Making art with Scala & Processing

Making art with Scala & Processing

During my long periods of confinement, I got the idea of exploring new innovative areas of computer science. I really love the procedural generation and mixing it with art to be able to extend the creativity to infinity. I then discovered the Creative Coding that meets my expectations. I wish today to help you to get started with the creative coding with Scala and the Java library Processing.

Creative coding is a type of computer programming in which the goal is to create something expressive instead of something functional. It is used to create live visuals and for VJing, as well as creating visual art and design, entertainment, art installations, projections and projection mapping, sound art, advertising, product prototypes, and much more.

From Wikipedia, the free encyclopedia

Processing

Processing is a software sketchbook and a language for creating visual arts with programming.

Processing Development Environment(PDE)

Processing is written in Java, so we can write our programs directly from Scala without going through the PDE. It’s possible thanks to the Processing Core dependency that we have to add in your build.sbt (if you work with the sbt build tool).

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// https://mvnrepository.com/artifact/org.processing/core
libraryDependencies += "org.processing" % "core" % "3.3.6"

For our first time with Processing, we are going to creates a simple application that create balls (with physics), when the user clicks on his screen.

Minimal code

To start, this is a minimal example of an empty Processing application in Scala:

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import processing.core.PApplet

object EmptySketch extends PApplet {
def main(args: Array[String]): Unit = {
val processingArgs = Array("EmptySketch")
PApplet.runSketch(processingArgs, this)
}
}

PApplet is a class defined in the Processing Core library and is the base class for all sketches that use processing.core. This class implements a lot of methods and constants needed for image processing and user interaction. In the main, we use the runSketch static method who opens a window to display the sketch and take two arguments, an array of arguments (like the name of the window) and the sketch to be displayed.

The Ball class

As I’m not here to teach you programming, I guess you already have the necessary Scala notions to follow this article, so here’s the code for the class Ball :

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case class Ball(sketch: PApplet,
x: Float,
y: Float,
size: Float,
xSpeed: Float,
ySpeed: Float) {
def next: Ball = {
val newX = x + xSpeed
val newY = y + ySpeed

Ball(sketch,
newX,
newY,
size,
if (newX < 0 || newX > sketch.width) -xSpeed else xSpeed,
if (newY < 0 || newY > sketch.height) -ySpeed else ySpeed)
}

def render(): Unit = {
sketch.fill(size, 127)
sketch.ellipse(x, y, size, size)
}
}

In the constructor of Ball, there is an unexpected parameter: sketch: PApplet. This parameter allows a ball to access the method who are defined in a PApplet, for example, the methods for rendering the data. The next method simply return a new Ball with updated coordinates and speed (for the bouncing). The render() method calls the sketch methods to draw a ball in the sketch. As you may have guessed the fill method is used to choose a color, and the ellipse method draws an ellipse from his center and his width and height.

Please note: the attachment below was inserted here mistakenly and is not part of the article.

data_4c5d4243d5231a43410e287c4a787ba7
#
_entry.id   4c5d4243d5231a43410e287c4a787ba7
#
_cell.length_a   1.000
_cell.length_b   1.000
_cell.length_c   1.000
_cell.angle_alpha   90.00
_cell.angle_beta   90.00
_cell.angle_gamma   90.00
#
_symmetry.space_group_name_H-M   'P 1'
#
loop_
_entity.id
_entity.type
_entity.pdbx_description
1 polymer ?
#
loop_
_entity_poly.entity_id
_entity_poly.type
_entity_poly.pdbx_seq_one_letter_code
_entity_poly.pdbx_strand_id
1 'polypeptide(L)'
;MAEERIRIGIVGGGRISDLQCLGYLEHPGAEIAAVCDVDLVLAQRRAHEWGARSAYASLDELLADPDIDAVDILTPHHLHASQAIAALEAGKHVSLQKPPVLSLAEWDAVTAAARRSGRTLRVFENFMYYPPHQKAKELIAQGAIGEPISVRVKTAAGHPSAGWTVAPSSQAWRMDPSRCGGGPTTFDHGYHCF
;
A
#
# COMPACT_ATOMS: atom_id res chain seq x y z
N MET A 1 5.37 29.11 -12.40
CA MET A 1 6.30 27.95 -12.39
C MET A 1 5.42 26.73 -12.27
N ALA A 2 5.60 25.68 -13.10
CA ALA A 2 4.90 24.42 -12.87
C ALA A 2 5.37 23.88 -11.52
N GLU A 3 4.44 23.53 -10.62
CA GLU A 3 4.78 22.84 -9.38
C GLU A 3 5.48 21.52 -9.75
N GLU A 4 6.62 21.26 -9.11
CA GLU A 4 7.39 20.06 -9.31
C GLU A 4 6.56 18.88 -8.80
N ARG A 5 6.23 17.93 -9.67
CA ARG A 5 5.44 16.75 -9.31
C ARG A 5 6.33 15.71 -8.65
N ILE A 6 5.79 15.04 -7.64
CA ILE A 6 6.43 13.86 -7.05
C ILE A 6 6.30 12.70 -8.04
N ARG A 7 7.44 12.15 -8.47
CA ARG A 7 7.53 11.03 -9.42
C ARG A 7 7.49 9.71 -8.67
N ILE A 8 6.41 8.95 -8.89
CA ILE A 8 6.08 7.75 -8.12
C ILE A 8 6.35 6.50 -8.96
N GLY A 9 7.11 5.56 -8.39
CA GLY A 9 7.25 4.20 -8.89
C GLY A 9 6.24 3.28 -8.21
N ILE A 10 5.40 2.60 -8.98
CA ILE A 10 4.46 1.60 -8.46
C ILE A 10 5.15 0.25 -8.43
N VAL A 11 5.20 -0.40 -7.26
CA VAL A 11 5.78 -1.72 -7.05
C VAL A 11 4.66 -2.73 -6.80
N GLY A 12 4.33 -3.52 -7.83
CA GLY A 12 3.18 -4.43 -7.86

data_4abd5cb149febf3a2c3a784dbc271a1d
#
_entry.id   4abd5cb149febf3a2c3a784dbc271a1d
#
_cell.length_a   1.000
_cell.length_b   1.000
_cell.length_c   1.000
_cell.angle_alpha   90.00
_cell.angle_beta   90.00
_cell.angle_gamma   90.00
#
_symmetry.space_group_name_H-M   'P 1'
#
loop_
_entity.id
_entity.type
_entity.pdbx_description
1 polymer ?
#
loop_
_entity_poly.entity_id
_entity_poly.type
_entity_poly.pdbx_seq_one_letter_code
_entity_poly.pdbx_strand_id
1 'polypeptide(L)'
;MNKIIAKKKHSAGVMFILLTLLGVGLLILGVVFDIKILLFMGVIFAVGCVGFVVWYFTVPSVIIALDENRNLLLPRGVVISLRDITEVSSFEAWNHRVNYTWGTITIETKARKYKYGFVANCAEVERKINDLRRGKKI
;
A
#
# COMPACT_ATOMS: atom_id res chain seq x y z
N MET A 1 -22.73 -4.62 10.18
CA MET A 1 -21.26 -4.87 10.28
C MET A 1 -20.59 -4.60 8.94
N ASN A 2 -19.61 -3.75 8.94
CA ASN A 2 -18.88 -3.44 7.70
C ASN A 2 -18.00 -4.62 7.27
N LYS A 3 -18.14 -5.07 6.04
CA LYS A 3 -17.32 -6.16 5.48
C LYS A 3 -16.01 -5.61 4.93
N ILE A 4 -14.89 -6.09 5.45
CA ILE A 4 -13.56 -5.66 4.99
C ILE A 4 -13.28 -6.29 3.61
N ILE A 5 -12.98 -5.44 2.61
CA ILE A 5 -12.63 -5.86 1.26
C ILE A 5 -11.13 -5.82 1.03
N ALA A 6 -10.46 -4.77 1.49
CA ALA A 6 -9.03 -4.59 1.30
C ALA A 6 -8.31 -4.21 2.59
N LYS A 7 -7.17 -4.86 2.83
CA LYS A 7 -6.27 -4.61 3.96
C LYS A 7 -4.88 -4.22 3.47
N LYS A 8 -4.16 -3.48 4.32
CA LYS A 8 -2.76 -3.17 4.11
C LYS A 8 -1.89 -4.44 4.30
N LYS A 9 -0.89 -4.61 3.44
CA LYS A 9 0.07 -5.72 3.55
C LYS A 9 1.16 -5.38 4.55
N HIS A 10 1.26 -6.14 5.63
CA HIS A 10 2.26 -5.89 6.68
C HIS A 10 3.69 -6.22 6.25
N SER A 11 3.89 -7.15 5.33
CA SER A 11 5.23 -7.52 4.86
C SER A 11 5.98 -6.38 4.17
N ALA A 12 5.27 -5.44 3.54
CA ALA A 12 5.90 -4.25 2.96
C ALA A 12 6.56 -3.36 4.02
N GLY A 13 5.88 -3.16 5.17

The application

Now that we’ve got a ball, we can really start. I remind you of the objective, which is to create a simple application that creates balls (with physics) when the user clicks on his screen. This is the code for the application :

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object BallApp extends PApplet {
private val balls: ArrayBuffer[Ball] = ArrayBuffer.empty[Ball]
override def settings(): Unit = {
size(500, 500)
balls += Ball(this,
width / 2,
height / 2,
random(10, 100),
random(-10, 10),
random(-10, 10))
}

override def draw(): Unit = {
background(255)
balls.transform(_.next).foreach(_.render())
}

override def mouseClicked(): Unit =
balls += Ball(this,
mouseX,
mouseY,
random(10, 100),
random(-10, 10),
random(-10, 10))

def main(args: Array[String]): Unit = {
val processingArgs = Array("Ball App")
PApplet.runSketch(processingArgs, this)
}

}

The balls attribute is used to store the balls of the application. The methods settings, draw, and mouseClicked are defined in the PApplet class:

  • settings(): Defines the actions that will be called at the launching of the application. Here, I choose a screen size and I put my first ball in the application.
  • draw(): Continuously executes the lines of code contained inside its block until the program is stopped or noLoop() is called. Here, I update the coordinates of the balls and I render them.
  • mouseClicked(): Defines the actions that will be called when a user clicks on his mouse. Here, I create and put a new ball in the application.

The application is now ready to use. This is what I obtain after some clicks:

This was a simple introduction to Creative Coding on my blog, expect to see many more articles on this subject in the coming days. To learn how to use Processing I invite you to follow theses official’s tutorials. I created a Github repository where I would put all my creations with Processing and Scala. Thanks to Happy Coding’s article which inspired me a lot.

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